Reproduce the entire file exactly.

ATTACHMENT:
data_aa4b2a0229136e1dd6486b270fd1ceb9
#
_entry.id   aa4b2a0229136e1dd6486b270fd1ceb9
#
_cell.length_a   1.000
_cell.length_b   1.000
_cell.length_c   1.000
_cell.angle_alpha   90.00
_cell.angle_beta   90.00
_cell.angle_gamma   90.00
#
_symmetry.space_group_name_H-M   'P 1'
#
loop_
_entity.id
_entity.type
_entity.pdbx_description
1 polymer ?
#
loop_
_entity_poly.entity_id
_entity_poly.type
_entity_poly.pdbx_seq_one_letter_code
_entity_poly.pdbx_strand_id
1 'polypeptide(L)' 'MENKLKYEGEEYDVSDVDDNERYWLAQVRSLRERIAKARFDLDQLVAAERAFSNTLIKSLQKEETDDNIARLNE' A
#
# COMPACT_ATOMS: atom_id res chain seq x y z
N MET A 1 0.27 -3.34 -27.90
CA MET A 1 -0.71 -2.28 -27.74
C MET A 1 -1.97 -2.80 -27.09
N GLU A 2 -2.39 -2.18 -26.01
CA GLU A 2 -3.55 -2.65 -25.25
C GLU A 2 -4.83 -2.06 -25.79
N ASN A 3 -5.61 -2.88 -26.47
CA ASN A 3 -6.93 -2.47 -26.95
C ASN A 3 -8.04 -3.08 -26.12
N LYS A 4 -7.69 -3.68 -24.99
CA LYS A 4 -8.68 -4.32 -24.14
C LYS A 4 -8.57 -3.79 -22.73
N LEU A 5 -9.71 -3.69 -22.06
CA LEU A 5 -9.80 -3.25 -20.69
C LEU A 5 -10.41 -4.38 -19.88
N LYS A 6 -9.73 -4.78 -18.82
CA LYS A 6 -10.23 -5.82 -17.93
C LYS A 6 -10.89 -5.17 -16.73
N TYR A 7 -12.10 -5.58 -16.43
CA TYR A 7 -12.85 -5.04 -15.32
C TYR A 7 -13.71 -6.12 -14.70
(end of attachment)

data_aa4b2a0229136e1dd6486b270fd1ceb9
#
_entry.id   aa4b2a0229136e1dd6486b270fd1ceb9
#
_cell.length_a   1.000
_cell.length_b   1.000
_cell.length_c   1.000
_cell.angle_alpha   90.00
_cell.angle_beta   90.00
_cell.angle_gamma   90.00
#
_symmetry.space_group_name_H-M   'P 1'
#
loop_
_entity.id
_entity.type
_entity.pdbx_description
1 polymer ?
#
loop_
_entity_poly.entity_id
_entity_poly.type
_entity_poly.pdbx_seq_one_letter_code
_entity_poly.pdbx_strand_id
1 'polypeptide(L)' 'MENKLKYEGEEYDVSDVDDNERYWLAQVRSLRERIAKARFDLDQLVAAERAFSNTLIKSLQKEETDDNIARLNE' A
#
# COMPACT_ATOMS: atom_id res chain seq x y z
N MET A 1 0.27 -3.34 -27.90
CA MET A 1 -0.71 -2.28 -27.74
C MET A 1 -1.97 -2.80 -27.09
N GLU A 2 -2.39 -2.18 -26.01
CA GLU A 2 -3.55 -2.65 -25.25
C GLU A 2 -4.83 -2.06 -25.79
N ASN A 3 -5.61 -2.88 -26.47
CA ASN A 3 -6.93 -2.47 -26.95
C ASN A 3 -8.04 -3.08 -26.12
N LYS A 4 -7.69 -3.68 -24.99
CA LYS A 4 -8.68 -4.32 -24.14
C LYS A 4 -8.57 -3.79 -22.73
N LEU A 5 -9.71 -3.69 -22.06
CA LEU A 5 -9.80 -3.25 -20.69
C LEU A 5 -10.41 -4.38 -19.88
N LYS A 6 -9.73 -4.78 -18.82
CA LYS A 6 -10.23 -5.82 -17.93
C LYS A 6 -10.89 -5.17 -16.73
N TYR A 7 -12.10 -5.58 -16.43
CA TYR A 7 -12.85 -5.04 -15.32
C TYR A 7 -13.71 -6.12 -14.70